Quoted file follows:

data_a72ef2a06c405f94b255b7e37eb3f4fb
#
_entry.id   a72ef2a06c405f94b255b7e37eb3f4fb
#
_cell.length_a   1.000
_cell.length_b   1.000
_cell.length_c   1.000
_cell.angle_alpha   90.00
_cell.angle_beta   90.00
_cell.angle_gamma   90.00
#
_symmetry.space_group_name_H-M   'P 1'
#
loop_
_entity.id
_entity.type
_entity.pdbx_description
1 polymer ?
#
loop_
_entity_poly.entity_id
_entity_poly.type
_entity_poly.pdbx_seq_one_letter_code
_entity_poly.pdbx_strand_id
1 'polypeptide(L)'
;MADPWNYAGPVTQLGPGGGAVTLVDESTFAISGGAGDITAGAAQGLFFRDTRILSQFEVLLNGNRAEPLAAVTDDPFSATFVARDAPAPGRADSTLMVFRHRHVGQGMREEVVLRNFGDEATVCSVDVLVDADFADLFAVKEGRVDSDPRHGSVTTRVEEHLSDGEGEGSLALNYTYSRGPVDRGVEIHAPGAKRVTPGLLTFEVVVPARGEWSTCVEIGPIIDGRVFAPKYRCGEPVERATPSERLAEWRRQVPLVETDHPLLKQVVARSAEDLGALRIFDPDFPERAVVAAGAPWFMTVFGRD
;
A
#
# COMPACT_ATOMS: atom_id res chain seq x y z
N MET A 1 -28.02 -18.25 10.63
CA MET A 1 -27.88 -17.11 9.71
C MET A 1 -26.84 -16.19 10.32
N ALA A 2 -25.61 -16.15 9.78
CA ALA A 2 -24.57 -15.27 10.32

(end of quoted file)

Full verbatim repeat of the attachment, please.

data_a72ef2a06c405f94b255b7e37eb3f4fb
#
_entry.id   a72ef2a06c405f94b255b7e37eb3f4fb
#
_cell.length_a   1.000
_cell.length_b   1.000
_cell.length_c   1.000
_cell.angle_alpha   90.00
_cell.angle_beta   90.00
_cell.angle_gamma   90.00
#
_symmetry.space_group_name_H-M   'P 1'
#
loop_
_entity.id
_entity.type
_entity.pdbx_description
1 polymer ?
#
loop_
_entity_poly.entity_id
_entity_poly.type
_entity_poly.pdbx_seq_one_letter_code
_entity_poly.pdbx_strand_id
1 'polypeptide(L)'
;MADPWNYAGPVTQLGPGGGAVTLVDESTFAISGGAGDITAGAAQGLFFRDTRILSQFEVLLNGNRAEPLAAVTDDPFSATFVARDAPAPGRADSTLMVFRHRHVGQGMREEVVLRNFGDEATVCSVDVLVDADFADLFAVKEGRVDSDPRHGSVTTRVEEHLSDGEGEGSLALNYTYSRGPVDRGVEIHAPGAKRVTPGLLTFEVVVPARGEWSTCVEIGPIIDGRVFAPKYRCGEPVERATPSERLAEWRRQVPLVETDHPLLKQVVARSAEDLGALRIFDPDFPERAVVAAGAPWFMTVFGRD
;
A
#
# COMPACT_ATOMS: atom_id res chain seq x y z
N MET A 1 -28.02 -18.25 10.63
CA MET A 1 -27.88 -17.11 9.71
C MET A 1 -26.84 -16.19 10.32
N ALA A 2 -25.61 -16.15 9.78
CA ALA A 2 -24.57 -15.27 10.32